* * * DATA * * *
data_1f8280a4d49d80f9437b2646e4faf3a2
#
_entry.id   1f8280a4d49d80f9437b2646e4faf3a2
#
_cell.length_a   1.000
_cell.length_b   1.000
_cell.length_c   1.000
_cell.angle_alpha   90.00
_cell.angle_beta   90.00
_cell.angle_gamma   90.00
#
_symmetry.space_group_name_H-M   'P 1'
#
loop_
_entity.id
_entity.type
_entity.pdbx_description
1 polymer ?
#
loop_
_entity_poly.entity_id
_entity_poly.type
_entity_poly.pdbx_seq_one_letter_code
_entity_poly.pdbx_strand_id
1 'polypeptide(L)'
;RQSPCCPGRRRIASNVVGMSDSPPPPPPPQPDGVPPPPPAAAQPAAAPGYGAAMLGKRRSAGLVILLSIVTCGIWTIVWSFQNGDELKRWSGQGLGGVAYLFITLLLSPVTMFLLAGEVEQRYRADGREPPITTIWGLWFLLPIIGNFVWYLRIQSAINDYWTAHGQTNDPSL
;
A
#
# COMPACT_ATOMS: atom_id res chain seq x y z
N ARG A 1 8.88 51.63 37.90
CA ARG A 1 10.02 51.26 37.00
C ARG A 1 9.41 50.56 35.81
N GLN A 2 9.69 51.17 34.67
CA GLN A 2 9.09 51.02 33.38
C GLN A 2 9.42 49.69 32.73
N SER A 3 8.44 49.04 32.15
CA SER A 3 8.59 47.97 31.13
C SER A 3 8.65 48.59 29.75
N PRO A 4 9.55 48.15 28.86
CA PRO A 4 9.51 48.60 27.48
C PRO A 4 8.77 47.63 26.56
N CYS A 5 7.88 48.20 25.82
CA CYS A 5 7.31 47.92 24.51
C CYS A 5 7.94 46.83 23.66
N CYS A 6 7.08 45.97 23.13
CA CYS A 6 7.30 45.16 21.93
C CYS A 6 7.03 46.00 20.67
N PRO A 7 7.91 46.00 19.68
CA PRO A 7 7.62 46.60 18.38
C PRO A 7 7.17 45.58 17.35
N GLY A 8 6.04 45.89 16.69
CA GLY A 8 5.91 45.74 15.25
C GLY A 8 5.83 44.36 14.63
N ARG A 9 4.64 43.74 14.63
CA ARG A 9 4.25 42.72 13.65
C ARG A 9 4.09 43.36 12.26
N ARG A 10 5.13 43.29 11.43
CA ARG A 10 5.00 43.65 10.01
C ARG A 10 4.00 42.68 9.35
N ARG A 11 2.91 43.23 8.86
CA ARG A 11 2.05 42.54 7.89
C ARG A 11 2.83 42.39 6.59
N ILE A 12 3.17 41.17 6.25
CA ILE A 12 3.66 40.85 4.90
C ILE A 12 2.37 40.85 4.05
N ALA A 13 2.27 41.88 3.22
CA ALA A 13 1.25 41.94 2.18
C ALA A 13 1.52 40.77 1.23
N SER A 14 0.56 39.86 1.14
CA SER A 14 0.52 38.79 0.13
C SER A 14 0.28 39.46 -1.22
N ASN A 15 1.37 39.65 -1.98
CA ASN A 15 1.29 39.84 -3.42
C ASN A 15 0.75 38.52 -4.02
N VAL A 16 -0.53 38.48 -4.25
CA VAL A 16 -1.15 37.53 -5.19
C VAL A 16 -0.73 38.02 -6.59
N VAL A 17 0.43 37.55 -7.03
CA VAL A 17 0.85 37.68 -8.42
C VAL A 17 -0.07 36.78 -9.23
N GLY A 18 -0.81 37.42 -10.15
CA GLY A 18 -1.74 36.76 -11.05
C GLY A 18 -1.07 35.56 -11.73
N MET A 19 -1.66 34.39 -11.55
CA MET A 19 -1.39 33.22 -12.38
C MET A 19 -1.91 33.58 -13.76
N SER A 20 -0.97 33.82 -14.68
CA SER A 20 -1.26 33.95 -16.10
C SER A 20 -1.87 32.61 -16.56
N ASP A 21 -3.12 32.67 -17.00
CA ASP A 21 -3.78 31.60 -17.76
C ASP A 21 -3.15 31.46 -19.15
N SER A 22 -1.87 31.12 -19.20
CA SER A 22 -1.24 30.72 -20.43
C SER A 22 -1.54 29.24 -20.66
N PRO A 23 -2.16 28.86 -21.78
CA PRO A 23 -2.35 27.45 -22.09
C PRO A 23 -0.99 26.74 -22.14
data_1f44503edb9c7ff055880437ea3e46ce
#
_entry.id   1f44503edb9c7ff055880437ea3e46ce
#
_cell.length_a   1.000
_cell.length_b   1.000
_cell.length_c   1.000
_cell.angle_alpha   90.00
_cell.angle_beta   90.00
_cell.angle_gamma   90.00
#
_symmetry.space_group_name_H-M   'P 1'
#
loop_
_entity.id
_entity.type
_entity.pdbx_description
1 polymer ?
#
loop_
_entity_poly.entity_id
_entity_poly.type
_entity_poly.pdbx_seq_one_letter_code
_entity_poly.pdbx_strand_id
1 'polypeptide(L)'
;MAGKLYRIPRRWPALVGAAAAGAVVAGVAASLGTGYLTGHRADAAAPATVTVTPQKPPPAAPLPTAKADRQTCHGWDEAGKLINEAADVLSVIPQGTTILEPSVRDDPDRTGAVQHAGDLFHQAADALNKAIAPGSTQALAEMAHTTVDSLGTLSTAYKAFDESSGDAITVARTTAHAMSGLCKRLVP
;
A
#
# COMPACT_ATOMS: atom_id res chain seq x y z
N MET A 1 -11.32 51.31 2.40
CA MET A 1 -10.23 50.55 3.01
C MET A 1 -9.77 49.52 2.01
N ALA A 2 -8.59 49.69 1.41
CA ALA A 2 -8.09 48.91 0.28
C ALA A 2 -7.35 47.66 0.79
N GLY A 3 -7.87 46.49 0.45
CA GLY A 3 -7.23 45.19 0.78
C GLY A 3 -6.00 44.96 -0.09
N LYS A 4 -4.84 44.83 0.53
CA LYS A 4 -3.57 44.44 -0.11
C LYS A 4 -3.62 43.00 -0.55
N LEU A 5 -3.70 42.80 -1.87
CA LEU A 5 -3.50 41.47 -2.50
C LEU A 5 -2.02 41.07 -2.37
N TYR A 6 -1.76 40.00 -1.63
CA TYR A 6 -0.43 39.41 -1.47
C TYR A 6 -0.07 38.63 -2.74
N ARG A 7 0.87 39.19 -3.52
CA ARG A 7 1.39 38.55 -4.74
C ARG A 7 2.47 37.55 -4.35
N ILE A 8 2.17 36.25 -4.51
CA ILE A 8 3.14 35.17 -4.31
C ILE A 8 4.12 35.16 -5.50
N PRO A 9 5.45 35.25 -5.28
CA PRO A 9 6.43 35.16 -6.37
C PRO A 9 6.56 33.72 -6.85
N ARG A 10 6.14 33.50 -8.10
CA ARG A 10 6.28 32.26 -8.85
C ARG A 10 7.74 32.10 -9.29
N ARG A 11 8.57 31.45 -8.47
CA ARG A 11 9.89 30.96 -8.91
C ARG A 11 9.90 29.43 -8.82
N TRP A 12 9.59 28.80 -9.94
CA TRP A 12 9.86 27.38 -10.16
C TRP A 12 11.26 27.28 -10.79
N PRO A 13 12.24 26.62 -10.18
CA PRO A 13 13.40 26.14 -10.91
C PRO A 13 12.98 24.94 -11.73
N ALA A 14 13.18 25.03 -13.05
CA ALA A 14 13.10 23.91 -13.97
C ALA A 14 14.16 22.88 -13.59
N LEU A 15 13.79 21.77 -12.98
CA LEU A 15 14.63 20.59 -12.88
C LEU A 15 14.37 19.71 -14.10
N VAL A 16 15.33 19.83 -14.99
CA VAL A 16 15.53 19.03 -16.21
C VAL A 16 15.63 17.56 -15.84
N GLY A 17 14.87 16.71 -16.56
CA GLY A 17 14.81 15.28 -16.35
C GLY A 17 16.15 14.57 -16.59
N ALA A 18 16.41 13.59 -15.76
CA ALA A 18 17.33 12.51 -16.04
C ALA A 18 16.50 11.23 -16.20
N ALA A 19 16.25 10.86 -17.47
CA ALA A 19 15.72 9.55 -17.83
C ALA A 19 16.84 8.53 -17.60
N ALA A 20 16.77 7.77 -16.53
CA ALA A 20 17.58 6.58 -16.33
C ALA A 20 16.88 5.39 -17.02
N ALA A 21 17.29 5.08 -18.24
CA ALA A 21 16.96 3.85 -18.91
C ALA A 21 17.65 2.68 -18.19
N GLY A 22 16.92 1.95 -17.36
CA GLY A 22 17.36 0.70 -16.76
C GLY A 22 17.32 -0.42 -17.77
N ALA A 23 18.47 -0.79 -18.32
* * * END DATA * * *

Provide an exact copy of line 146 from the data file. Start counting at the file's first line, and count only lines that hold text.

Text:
CA TYR A 6 -0.43 39.41 -1.47